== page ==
- Chronic conditions: Conditions such as diabetes, obesity, arthritis and hypertension are on the rise in Southeast Asia. They are also a major contributor to other, often life-threatening conditions, yet are almost always preventable. Your claims history will help you understand how prevalent these chronic conditions are amongst your workforce and take appropriate action – such as introducing a wellness programme to educate staff about their diet and lifestyle habits.
- Readmission claims analysis: Which conditions have high readmission rates? How many readmissions are due to insufficient diagnosis and care in the initial stage? Heart failure, for example, has a high rate of readmission in the region. With this sort of knowledge you can begin to seek out better preventative practices, higher standards of care and even better initial diagnosis, which would have the dual benefit of helping to return your employees to health sooner and reducing the number of claims for readmission.
- Analysis of claims at diagnosis level: Look to see how many diagnoses among your claims data are ‘right first time’. A false diagnosis means unsuitable treatment and, in some cases, exacerbation of the patient’s condition, which inevitably leads to increased claims costs. Cognitive psychologist Arthur Elstein, who spent his career studying clinical decision making, concluded that misdiagnosis occurs in 10-15% of cases. A 2012 BMJ Quality & Safety study backs up this assertion. If your diagnostic data is out of step with these figures, it may be time to re-evaluate your choice of healthcare providers.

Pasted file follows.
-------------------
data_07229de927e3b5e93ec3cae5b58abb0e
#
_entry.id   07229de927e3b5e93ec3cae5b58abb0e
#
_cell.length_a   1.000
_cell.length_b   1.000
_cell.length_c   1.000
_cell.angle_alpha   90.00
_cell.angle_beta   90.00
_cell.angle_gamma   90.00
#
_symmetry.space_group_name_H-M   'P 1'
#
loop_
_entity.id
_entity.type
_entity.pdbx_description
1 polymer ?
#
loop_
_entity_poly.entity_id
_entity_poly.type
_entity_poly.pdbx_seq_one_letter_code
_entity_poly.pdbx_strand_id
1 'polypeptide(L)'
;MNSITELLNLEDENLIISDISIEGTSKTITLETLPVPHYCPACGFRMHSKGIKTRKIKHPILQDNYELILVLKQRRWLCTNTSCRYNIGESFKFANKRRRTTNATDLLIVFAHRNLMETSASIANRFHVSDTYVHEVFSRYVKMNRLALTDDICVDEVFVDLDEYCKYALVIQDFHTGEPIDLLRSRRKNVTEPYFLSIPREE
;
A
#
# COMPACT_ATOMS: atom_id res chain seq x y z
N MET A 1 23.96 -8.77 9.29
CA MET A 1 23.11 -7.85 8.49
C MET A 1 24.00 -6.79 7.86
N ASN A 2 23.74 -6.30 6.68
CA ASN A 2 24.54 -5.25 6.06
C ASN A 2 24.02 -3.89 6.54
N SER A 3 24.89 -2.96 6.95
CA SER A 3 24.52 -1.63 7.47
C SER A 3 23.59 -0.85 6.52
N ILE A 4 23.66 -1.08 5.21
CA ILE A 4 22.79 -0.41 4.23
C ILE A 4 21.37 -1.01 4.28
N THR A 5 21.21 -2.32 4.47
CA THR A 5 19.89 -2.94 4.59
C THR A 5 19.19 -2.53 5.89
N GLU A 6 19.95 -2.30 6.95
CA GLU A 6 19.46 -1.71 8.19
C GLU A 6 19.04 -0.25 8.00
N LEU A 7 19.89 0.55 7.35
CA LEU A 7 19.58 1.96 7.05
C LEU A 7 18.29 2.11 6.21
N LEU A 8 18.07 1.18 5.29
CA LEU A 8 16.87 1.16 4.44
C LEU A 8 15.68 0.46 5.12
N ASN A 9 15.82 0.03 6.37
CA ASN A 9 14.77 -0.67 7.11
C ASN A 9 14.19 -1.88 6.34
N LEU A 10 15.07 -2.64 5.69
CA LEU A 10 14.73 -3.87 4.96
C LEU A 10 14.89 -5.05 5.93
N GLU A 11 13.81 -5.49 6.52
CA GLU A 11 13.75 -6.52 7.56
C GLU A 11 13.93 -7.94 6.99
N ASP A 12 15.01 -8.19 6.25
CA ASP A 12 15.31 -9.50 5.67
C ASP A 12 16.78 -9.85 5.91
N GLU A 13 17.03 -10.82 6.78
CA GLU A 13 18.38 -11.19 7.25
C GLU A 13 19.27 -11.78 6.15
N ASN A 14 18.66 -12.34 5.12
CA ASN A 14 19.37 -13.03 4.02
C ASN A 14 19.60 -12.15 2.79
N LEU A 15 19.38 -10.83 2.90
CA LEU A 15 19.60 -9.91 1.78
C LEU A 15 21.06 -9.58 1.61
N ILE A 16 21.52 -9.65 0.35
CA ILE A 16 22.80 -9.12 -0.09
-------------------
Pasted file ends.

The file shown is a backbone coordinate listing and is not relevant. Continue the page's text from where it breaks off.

A false diagnosis means unsuitable treatment and,
in some cases, exacerbation of the patient’s condition,